On Monday night, Jack White made his way to Seattle, Washington, for a performance at the WaMu Theater. During the show, White paid homage to one of Seattle’s most beloved exports, Pearl Jam, closing the circle on a series of homages between himself and the ’90s grunge-rock heroes.Last week, during Pearl Jam‘s first of two “Home Shows” at Seattle’s Safeco in Seattle, Eddie Vedder delivered an acoustic rendition of The White Stripes‘ “We’re Going To Be Friends”. The song was dedicated to teachers and the band members’ children, with Vedder’s daughters joining the band on stage along with two of their teachers who wore Seattle Mariners jerseys with the name “VEDDER” emblazoned on the back. When Jack White and his new-look touring band made their way to Seattle, White included a cover of Pearl Jam’s “Daughter”, returning the favor in the band’s hometown.You can listen to an audience audio recording of Jack White’s Pearl Jam cover in Seattle below via YouTube user Vurs Wahflez:Jack White – “Daughter” [Pearl Jam cover][Audio: mfc172]Earlier this summer, Jack White and Pearl Jam shared the stage at Lisbon, Portugal’s NOS Alive Festival. Pearl Jam closed out the day’s festivities following White and his band’s performance. During Pearl Jam’s encore rendition of “Porch”, the band referenced White’s performance with teases of “Seven Nation Army”, foreshadowing what was to come. Finally, to close their set, Pearl Jam welcomed White himself to the stage for a rendition of Neil Young‘s “Rockin’ In The Free World”. Watch the onstage collaboration below:Pearl Jam w/ Jack White – “Rockin’ In The Free World” [Neil Young cover][Video: XTV Podcast]For a full list of Jack White’s upcoming tour dates, head to his website. Pearl Jam is set to close their brief summer run later with a pair of two-night runs in Boston and Chicago. For more information, head here.[H/T Consequence of Sound]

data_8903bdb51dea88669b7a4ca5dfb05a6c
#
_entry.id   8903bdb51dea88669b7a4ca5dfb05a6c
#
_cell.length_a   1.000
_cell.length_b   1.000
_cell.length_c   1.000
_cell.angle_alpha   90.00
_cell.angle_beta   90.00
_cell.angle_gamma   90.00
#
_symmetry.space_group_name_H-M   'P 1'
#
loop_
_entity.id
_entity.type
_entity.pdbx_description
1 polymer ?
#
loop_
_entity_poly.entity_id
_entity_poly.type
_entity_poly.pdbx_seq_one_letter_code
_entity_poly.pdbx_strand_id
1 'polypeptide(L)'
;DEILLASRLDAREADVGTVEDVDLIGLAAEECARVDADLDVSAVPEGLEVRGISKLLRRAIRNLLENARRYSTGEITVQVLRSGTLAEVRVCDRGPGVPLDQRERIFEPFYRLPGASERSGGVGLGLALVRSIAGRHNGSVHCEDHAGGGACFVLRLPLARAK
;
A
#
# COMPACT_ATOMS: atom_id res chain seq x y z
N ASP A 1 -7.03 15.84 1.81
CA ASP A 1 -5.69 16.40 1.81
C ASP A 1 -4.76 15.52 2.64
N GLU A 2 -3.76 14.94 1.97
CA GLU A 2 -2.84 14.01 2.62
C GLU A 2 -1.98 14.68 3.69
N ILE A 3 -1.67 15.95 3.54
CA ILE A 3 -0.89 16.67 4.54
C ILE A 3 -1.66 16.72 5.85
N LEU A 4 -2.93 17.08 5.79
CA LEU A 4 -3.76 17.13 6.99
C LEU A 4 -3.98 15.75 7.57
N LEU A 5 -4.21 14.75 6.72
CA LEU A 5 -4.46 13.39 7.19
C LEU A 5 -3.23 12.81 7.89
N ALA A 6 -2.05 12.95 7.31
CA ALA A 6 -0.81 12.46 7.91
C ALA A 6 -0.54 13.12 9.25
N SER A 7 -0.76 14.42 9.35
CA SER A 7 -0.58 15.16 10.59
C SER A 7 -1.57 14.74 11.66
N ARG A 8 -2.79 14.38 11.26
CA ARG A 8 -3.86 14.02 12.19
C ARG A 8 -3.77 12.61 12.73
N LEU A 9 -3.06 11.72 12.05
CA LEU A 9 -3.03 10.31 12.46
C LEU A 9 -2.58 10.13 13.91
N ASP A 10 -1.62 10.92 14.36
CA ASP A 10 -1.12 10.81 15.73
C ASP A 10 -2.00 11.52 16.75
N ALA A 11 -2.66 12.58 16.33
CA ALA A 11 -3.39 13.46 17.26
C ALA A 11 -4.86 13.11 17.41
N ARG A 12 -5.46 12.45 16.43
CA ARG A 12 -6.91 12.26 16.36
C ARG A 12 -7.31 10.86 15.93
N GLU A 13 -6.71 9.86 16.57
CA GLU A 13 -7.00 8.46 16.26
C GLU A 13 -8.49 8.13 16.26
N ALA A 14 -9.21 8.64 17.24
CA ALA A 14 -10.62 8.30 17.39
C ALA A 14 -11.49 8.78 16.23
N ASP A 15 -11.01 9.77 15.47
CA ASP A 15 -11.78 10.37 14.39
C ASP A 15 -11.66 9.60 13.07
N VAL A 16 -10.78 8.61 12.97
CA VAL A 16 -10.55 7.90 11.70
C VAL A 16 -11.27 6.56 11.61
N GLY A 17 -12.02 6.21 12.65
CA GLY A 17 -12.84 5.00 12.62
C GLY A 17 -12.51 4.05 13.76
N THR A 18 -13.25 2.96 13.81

Pigeons Playing Ping Pong | Theatre of Living Arts | Philadelphia, PA | 11/17/2018 | Photo: Brady Cooling Pigeons Playing Ping Pong returned to Philadelphia last Friday and Saturday for two sold-out shows at The City of Brotherly Love’s Theatre of Living Arts. Consisting of guitarists Jeremy Schon and Greg Ormont, bassist Ben Carrey, and drummer Alex Petropulos, PPPP brought the funk all weekend, dazzling Philly with their entertaining theatrics and high-octane jams. With Pigeons’ dedicated fanbase, “The Flock,” showing up strong, it’s logical that Pigeons Playing Ping Pong will move onto Philadelphia’s The Fillmore the next time they return to town.On Friday night, Pigeons Playing Ping Pong kicked off their first set with “Too Long” and “Somethin’ For Ya” before working through a jam-heavy sandwich of “Time To Ride”/”Kiwi” sandwich. Schon and Ormont flexed some impressive interplay on their PRS guitars, buoyed by Carrey and Pretropulos holding down the steady rhythm section. The four-piece then worked their way through “Overrun”, followed by an impressive cocktail of “Melting Lights”, “Havana” and “Ghostbusters”. “Doc” brought the first set to a close, with Schon firing off on all cylinders.Following a brief set break, Pigeons came back out to open up the second set with “Porcupine” before charging head-first into “Burning Up My Time”. Ormont does an amazing job at captivating his crowd, regardless of the size or venue, and he shined brightly on lead vocals all weekend long. PPPP continued to push forward, offering up a hefty take on “Condenser”, “Su Casa”, back into “Condenser”, with the latter left unfinished. Following “The Hop”, “F.U.”, and “Drunk People”, PPPP invited up vocalist Haley Jane to lend a helping hand on “Love Fool” before moving back into “Drunk People”. Fan-favorite “Penguins” followed, before Pigeons brought the second set to a close with “Funkijam”, “Upfunk”, and “The Liquid”. “Avalanche” served as Friday night’s encore, with Pigeons asserting that there was plenty of gas left in the tank for Saturday night.Pigeons Playing Ping Pong – 11/16/2018With a rowdy crowd begging for more, Pigeons Playing Ping Pong opened up their Saturday show with “Totally” before moving into fan-favorites ” Bad For You”, “Julia”, and “Whoopie”. “Snake Eyes” was next, before PPPP dove into Lion King classic “Just Can’t Wait To Be King”, from their Disney-themed New Year’s Eve show last year. The quartet delivered a serious take on “Lightning” next, before bringing the first set to a close with “Ocean Flows”.Pigeons came back out to open up their second set with “Walk Outside”, before delivering a noteworthy rendition of “Henrietta”. With Petropulos laying down the foundation behind the kit, Schon took off with a scorching guitar solo as Ormont followed closely with the perfect rhythmic riff. An improv-heavy take on “Offshoot” into “Around The World” followed, before the band worked their way into “Funk E Zekiel” paired with “Drums”. Alex “Gator” Petropulos has been crushing the game ever since joining Pigeons Playing Ping Pong, and on Saturday night he ripped up his drum solo, with the faithful “Flock” cheering him on. The band reemerged for “Dawn A New Day” before bringing the second set to a close with “Horizon” into “King Kong”. “Shwanthem” served as Saturday night’s encore, as Pigeons showered their crowd with their psychedelic funk one last time.Pigeons Playing Ping Pong – 11/17/2018Below, you can check out a beautiful gallery of photos from the shows courtesy of photographer Brady Cooling.Pigeons Playing Ping Pong head to their hometown of Baltimore, MD this weekend for a two-night run at Rams Head Live!. Tickets are still available here for Pigeons’ Friday show, and here for tickets to their Saturday show.For more information on Pigeons Playing Ping Pong’s upcoming tour dates and ticketing information, head to their website here.Setlist: Pigeons Playing Ping Pong | Theatre of Living Arts | Philadelphia, PA | 11/16/2018Set One: Too Long, Somethin’ For Ya > Time To Ride > Kiwi > Time To Ride, Overrun, Melting Lights > Havana > Ghostbusters, DocSet Two: Porcupine, Burning Up My Time > Condenser > Su Casa > Condenser^ > The Hop > F.U., Drunk People > Lovefool* > Drunk People, Penguins > Funkijam > Upfunk, The LiquidEncore: AvalancheNotes:^ unfinished* w/ Hayley Jane on vocals; last time played 9/25/2016Setlist: Pigeons Playing Ping Pong | Theatre of Living Arts | Philadelphia, PA | 11/17/2018Set One: Totally, Bad For You, Julia, Whoopie, Snake Eyes, Just Can’t Wait To Be King, Lightning, Ocean FlowsSet Two: Walk Outside, Henrietta > Offshoot > Around The World > Funk E Zekiel > Drums > Funk E Zekiel, Dawn A New Day, Horizon > King KongEncore: Schwanthem Load remaining images